“Starving Zoe may be the most messed up love story I have ever read. It may make you uncomfortable, you may hate yourself for laughing, and you may be appalled at some of the content but one thing you won’t do is forget reading it.” – Richard Martin
Starving Zoe (book five in the Splatter Westerns series) is a very different book from the others in the series, both in terms of its content and execution and while this entry will no doubt polarise readers unlike any of the previous books, it ultimately rewards with a challenging and unique read.
Robert Jack has survived the Civil War but can he also survive what awaits him on his return home?
After days travelling back to his wife, Zoe, what Robert finds upon his return changes both of their lives and unleashes an unstoppable supernatural evil that won’t rest until Robert has suffered the same terrible violence he has bestowed on others.
The story of Starving Zoe is relayed to the reader in the first person by one of the most unlikeable, downright unpleasant narrators I have ever read. Robert Jack is racist, sexist, violent and selfish and just generally a deplorable human being and your mileage with this book will largely depend on how much time you are willing, or able, to spend in his company. I personally appreciated the fact that the story was told from the point of view of someone I actively disliked and I thought it made for an interesting juxtaposition whereby the reader is constantly torn between wanting Robert to escape his fate and needing him to get his comeuppance.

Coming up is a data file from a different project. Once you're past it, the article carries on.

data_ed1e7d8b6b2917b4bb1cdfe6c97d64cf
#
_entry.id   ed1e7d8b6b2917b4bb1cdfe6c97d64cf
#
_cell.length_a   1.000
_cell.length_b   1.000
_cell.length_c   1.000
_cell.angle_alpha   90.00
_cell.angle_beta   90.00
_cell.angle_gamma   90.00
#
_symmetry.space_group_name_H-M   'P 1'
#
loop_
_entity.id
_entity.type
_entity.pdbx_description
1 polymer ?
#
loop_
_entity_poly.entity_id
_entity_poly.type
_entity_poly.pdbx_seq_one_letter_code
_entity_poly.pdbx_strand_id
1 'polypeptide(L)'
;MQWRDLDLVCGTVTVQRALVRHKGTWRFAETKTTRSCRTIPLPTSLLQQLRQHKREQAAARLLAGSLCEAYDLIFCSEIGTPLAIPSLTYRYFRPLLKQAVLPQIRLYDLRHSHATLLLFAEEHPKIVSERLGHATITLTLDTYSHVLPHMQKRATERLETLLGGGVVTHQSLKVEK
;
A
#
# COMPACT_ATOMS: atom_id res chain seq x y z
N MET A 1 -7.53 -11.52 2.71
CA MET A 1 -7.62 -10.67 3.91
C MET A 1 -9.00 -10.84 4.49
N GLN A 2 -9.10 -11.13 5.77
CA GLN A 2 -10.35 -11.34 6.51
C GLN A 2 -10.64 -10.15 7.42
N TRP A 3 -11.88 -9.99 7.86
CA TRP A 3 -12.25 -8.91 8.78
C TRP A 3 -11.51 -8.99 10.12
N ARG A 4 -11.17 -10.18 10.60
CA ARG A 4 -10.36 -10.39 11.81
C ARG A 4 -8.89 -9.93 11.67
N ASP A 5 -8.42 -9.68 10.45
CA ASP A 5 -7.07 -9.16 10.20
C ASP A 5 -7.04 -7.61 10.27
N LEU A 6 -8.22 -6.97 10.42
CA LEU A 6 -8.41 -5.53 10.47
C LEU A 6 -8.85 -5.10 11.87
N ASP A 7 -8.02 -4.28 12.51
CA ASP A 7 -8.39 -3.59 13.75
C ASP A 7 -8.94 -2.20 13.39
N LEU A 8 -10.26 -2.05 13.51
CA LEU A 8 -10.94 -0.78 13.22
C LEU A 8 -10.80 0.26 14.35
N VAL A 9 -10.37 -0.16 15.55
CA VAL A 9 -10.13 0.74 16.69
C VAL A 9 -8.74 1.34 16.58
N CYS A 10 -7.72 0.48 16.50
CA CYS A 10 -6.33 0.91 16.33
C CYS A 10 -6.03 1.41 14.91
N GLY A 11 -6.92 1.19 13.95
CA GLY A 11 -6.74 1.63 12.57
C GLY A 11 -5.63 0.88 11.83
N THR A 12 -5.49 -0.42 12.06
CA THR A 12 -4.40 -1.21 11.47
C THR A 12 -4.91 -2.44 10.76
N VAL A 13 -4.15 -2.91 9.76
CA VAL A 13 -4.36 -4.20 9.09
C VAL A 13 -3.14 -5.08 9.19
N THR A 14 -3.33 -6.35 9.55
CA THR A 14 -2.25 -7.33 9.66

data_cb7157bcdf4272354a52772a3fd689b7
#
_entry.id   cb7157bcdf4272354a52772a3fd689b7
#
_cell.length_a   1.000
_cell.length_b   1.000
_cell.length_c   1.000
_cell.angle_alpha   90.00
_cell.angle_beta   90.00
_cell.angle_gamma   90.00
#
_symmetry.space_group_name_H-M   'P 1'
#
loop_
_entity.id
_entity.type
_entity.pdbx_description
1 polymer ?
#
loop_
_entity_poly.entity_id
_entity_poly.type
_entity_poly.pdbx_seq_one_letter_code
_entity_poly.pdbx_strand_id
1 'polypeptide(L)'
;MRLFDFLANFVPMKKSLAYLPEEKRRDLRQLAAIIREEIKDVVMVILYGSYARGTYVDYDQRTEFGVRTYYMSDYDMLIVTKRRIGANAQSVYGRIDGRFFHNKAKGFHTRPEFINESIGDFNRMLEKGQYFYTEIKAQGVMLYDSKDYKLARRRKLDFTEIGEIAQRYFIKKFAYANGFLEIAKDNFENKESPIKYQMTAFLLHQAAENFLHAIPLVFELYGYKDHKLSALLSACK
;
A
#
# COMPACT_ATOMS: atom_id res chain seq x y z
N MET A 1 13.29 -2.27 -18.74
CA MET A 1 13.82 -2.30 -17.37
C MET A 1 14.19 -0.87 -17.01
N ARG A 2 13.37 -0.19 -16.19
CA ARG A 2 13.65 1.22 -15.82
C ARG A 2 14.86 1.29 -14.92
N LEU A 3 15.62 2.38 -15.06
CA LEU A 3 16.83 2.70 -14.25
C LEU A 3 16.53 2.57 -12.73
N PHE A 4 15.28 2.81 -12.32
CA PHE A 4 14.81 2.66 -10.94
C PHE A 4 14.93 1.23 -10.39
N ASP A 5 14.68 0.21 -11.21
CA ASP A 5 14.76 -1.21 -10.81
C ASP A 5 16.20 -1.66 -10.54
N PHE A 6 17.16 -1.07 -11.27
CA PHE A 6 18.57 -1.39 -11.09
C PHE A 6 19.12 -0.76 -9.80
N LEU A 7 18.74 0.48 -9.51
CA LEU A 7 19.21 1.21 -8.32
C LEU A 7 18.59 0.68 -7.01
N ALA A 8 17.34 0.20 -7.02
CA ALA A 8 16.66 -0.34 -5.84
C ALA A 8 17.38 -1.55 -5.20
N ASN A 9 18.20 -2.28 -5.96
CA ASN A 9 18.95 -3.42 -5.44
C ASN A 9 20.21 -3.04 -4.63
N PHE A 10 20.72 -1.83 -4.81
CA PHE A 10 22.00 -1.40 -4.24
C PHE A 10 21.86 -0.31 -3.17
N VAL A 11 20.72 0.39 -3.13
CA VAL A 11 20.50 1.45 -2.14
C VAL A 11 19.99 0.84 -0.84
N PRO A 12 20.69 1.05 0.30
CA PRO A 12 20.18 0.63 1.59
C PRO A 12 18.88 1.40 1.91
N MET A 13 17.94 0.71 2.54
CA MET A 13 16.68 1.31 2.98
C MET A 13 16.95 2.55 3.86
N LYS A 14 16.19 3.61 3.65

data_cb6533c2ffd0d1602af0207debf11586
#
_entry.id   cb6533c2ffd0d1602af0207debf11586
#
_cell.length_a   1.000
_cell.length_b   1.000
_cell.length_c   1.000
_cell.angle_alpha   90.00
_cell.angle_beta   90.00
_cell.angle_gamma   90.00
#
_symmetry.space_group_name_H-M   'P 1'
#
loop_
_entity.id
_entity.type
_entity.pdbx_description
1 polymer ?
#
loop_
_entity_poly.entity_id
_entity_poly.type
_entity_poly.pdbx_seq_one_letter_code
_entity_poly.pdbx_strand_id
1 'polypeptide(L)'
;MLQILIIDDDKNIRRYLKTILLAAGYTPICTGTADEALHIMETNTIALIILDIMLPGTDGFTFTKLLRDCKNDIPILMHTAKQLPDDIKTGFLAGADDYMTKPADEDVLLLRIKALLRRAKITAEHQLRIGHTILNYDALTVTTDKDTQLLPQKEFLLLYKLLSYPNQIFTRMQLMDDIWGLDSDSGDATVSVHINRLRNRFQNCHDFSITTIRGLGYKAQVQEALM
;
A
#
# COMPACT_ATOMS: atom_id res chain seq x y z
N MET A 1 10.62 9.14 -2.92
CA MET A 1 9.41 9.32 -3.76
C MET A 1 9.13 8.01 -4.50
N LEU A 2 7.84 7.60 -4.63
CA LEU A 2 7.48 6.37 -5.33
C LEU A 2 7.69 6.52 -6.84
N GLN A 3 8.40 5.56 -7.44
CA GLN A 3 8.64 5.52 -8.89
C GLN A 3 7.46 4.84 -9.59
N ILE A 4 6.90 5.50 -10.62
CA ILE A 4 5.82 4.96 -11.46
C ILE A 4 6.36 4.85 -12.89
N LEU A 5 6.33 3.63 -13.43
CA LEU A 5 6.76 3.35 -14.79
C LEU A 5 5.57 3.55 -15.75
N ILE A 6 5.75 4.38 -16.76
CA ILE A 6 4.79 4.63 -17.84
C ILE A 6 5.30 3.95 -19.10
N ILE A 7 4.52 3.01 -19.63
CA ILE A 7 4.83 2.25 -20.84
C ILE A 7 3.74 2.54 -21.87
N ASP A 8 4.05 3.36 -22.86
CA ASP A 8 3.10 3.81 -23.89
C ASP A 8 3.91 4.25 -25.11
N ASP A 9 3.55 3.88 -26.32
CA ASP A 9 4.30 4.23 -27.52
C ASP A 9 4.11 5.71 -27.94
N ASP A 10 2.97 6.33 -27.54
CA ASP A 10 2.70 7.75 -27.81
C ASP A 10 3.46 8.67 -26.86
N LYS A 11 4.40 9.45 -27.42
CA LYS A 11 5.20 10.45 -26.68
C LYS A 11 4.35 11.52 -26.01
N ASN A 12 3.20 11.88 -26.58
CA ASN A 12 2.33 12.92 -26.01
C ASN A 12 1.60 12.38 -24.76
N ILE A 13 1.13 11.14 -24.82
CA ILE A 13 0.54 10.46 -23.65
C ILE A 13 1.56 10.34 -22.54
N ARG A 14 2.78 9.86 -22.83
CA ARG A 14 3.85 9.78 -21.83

It is a very contentious book in a lot of other regards as well. There is all the blood and violence you have come to expect from the Splatter Western series, but it feels less over the top and gleeful than usual in Starving Zoe, and more grounded, maybe even a little mean spirited. There are some memorably depraved sections that are played fairly straight. It is Robert’s reactions to the events of the book that bring out the humour. This is a funny book, easily the most overtly comedic of the series to date, and it is jarring to find humour in awful things that transpire in Starving Zoe.
I’m conscious that it may be coming across that I didn’t like this book and while ‘like’ may be a poor choice of words, I do think this is one of my favourites of the Splatter Western series, because it tests the reader’s limits and, beneath the veneer of sex references and penis jokes, there is a very real and ultimately melancholy story about forgiveness and the book has a lot of heart at its core. It is such a lean book with such a tight focus (Robert and titular Zoe being almost the only characters throughout) which is a refreshing change of pace from the big scale, big concept Splatter Westerns to date.
Starving Zoe may be the most messed up love story I have ever read. It may make you uncomfortable, you may hate yourself for laughing, and you may be appalled at some of the content but one thing you won’t do is forget reading it.
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